A design Forum was recently asked why a client should not hire a
designer to design by the hour, with the client retaining the intellectual
I think most designers would love to work by the hour, an
instant return, but certain practicalities seem to nearly always
kill such a scenario.
Not the least of these: A Designer is unlikely to try as hard
on someone else’s intellectual property as they will on
a Stock plan sold purely on its merits, and to be associated with
the designers name forever.
The reason the stock plan set-up is as it is, is that the hours
taken from conception to full amateur-level detailed building
plan stage, combined with the competition driven low price that
the home-building industry has embraced as "fair", are
such that it often takes 50 sales before the designer recoups
a low hourly rate. This gets better with the size of the boat,
and 40 footer plans still command a decent fee, but small home
build boat plans are a great
bargain, some going for a tad over copy and mail costs.
"A custom Design to Client Specification Scenario"….
To Professionally Paranoid Designers this reads “A lemon
with my name on!”
Clive the CEO Client wants to take his family high speed world
cruising in a purpose built catamaran. He knows all about sailing
fast…he started in Lasers and moved up to Elliotts, and
there is not a seven-meter sports boat in the world whose limits
he has not tested. He figures his family will enjoy the flat fast
240 nautical miles a day that he will extract from a roomy catamaran,
and reckons he’s got a design in his mind that can “create
a Seamless Market Niche” on a world tour, all he needs is
- 1/ A boat faster than the other cruising multis.
- 2/ Total rights to the design.
Clive hits upon the idea of having his brainchild drawn up by
Des, an established cruising Multihull designer who may even have
a few good ideas to add.
Clive has drawn out his design on a piece of graph paper, it
has 6 berths, a dishwasher, stereo, fridge, freezer, washing machine
and dryer in its 38 ft length, along with a wine cellar, and its
communications/computer/office space. All air conditioned of course.
It can be chartered to defray costs, which will be controlled
by subcontracting the work and supervising it personally in the
gable-roofed double garage he has had knocked up behind his tennis
court. All it needs is a designer to shape it up for speed, and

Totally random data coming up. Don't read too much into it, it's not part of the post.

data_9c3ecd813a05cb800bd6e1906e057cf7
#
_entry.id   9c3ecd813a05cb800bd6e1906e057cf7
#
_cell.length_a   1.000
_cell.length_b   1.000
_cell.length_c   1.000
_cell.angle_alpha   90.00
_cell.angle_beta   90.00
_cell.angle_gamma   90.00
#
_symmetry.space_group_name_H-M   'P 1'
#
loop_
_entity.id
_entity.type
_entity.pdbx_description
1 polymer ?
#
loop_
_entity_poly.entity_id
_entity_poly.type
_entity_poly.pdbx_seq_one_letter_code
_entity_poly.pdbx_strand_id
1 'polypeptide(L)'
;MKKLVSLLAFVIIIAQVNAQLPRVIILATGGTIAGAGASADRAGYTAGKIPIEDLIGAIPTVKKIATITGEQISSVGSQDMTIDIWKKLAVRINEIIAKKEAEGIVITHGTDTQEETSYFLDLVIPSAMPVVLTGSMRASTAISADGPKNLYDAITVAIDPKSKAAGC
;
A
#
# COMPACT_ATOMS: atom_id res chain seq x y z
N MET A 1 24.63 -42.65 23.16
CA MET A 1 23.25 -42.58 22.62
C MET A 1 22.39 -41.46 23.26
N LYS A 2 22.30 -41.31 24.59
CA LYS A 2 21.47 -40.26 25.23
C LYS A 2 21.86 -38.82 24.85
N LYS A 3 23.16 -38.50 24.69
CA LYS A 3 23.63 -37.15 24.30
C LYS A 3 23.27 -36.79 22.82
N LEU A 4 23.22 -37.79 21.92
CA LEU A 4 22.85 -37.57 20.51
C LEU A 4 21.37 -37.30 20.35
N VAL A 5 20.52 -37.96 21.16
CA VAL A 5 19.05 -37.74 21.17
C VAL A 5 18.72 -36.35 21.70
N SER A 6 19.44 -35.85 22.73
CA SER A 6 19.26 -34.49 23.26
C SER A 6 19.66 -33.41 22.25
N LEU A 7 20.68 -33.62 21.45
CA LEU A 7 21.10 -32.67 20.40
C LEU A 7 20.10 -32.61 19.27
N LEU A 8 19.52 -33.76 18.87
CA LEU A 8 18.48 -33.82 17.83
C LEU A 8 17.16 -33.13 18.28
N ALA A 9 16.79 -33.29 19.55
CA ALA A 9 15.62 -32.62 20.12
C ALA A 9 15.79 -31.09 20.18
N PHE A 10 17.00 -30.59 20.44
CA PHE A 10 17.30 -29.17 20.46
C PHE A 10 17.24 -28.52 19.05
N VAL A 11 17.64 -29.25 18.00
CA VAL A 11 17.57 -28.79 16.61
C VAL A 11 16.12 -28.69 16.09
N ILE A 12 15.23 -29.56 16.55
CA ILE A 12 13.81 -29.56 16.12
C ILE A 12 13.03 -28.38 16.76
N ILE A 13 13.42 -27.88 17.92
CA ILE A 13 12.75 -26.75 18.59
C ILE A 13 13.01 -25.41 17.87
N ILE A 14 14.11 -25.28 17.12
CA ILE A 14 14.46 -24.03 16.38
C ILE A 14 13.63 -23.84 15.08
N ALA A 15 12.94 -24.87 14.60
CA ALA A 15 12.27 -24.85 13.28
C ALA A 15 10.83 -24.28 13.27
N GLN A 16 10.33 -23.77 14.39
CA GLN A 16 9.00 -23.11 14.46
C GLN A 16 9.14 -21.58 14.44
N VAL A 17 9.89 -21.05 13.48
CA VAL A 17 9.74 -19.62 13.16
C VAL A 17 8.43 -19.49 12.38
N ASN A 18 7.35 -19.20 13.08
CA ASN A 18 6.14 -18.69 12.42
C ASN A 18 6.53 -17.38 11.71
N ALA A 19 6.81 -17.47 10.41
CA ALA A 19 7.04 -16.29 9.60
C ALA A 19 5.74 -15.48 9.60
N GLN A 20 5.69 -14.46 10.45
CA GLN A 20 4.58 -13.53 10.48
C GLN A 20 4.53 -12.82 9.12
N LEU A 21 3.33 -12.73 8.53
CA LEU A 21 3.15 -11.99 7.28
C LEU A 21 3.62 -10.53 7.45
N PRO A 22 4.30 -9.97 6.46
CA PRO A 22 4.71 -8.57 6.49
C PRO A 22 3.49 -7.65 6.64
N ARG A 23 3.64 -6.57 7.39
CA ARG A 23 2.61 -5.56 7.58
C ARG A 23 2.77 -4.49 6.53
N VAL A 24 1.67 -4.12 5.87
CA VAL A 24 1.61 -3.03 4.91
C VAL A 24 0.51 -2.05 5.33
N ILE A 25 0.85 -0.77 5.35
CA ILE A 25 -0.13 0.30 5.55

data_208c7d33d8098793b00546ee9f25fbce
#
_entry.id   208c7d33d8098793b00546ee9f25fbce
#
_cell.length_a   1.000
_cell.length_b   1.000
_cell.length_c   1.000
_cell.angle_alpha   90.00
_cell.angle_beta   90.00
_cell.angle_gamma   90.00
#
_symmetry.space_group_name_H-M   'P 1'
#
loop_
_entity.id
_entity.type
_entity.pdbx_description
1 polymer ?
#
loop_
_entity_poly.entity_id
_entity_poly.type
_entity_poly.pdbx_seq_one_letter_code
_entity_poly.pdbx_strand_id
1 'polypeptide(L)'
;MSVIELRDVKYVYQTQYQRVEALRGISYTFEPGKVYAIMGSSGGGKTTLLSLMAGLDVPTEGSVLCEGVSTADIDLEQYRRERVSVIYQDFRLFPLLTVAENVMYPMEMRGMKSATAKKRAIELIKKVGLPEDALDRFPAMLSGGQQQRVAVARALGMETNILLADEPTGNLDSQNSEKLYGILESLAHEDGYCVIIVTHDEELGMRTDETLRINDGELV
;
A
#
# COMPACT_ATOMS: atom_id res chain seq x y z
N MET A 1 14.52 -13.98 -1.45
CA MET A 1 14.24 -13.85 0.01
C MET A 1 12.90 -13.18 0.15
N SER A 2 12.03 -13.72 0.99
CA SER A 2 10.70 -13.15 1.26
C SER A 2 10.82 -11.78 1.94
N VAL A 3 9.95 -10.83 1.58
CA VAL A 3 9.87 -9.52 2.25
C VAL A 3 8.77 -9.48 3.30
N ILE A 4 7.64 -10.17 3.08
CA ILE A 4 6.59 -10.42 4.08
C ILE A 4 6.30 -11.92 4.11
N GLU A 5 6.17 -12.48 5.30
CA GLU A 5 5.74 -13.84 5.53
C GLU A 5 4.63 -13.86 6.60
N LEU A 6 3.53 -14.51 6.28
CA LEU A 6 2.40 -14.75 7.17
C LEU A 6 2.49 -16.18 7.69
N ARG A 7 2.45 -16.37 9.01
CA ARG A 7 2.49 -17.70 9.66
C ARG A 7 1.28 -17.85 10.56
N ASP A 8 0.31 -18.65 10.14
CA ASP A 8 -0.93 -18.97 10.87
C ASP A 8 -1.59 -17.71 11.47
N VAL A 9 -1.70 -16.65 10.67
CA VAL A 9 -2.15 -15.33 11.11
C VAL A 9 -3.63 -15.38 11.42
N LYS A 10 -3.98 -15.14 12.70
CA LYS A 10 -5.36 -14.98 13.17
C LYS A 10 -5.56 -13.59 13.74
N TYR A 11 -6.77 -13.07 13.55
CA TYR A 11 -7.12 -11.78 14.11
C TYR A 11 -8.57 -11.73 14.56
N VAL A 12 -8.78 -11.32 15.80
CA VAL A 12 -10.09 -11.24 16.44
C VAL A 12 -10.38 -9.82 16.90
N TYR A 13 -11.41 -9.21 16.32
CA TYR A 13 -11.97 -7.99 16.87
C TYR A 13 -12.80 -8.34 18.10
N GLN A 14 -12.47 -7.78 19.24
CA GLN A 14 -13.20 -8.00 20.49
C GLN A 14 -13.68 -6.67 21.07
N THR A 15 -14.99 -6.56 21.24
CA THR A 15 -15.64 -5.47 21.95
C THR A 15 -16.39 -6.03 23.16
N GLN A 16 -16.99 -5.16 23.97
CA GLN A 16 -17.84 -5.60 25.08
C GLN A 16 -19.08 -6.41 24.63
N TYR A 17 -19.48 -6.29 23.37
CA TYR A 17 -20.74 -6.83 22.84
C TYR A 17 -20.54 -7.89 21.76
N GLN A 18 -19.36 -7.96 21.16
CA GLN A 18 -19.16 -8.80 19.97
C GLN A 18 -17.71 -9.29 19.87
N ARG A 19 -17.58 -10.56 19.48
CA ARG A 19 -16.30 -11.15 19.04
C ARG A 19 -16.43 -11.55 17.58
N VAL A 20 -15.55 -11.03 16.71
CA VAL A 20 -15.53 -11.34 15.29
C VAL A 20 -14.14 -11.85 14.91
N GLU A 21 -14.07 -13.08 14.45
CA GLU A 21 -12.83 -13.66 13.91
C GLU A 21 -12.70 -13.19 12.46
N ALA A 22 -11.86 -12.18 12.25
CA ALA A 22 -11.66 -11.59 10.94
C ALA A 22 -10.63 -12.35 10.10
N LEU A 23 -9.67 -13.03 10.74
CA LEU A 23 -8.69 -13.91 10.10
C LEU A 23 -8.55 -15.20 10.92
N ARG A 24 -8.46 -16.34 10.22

do that stuff they do to carry the weight while making it go fast.
Its true that it carries all the comforts of home, but a man like
Clive doesn’t want his family to suffer. Plenty of sail
area will take care of everything. Lets rock and roll! The accommodation
plan has gotten the hard work out of the way for Des, he can just
tweaks it and give it the stamp of approval. Wait till he sees
how much I’ve gotten in 38 feet thinks Clive proudly.
But Des is implicitly endorsing the product by working on the
project at all, & Des wants PRIMARY control. Else the project
will founder immediately on the simplest of disagreements, and
Des doesn’t know what he disagrees with most. Probably the
concept of an overloaded boat set to planing by brute force. Where
does one start with this. ..
By now Clive, excited by the words Carbon Fibre, has scooped
up a 2nd hand 64 foot rig super cheap. Des says he won’t
be associated with ANY boat sporting that rig, if it is to be
on a Waterline Length under 44 feet. Clive’s building shed
is 40 feet long. Clive bludgeons his personal doubts to death
with a rapid-fire CV of sailing exploits in a tangle of yachts.
Des says "Jolly good show, but sadly I don’t care if
you are the Official Resurrection of Sir Peter Blake, I won’t
bet my reputation against your ability to NEVER make a mistake.
In my opinion you have already made the mistake in overloading
the yacht, then compounded the problem by overpowering it. In
your brash overconfidence, you wish to set up a disaster, then
pit yourself against preventing it”
At this point Clive has realised that these designers “seem
to be a bit unreasonable”, wonders “who is working
for whom” and who is the Boss, Des points out that the Ocean
and the Weather are the Committee in Charge of Cruising, and they
don’t like Corporate Takeovers. Clive and Des must talk
about whether they can work together at all.
If they agree to disagree and Clive keeps artistic control Des
will view the entire job as trying to make a silk purse out of
a sow's ear.
If Des takes primary artistic control and Clive wants a one-off
custom that no-one else can ever build without his Royal approval,
a fair fee would seem astronomical, and would result in a boat
that Clive wouldn’t like. The fee would also be near impossible
to calculate as Des, fully hooked into the problems of what to
sacrifice and keep from the hodge-podge drawn by Clive, is working
on it 24 hours a day, including while he’s asleep. Des occasionally
stops at Green Traffic Lights and stares vacantly at Loved Ones.
Des cant see them, he is staring at a Cross-Beam Detail at Station
This is why we generally see Customer Control stopping early
in the process. To see a customer controlled design, look at a
Designers own boat, or one for a very, very close mate, or a for
a sponsored racing Syndicate.
Designing yachts is not an area in which people can charge about
like a bull in a china shop, then slip an expert substantial dollars
to “do it up right”
Listen to your designer, he or she listens to you.
Jeff Gilbert 2003.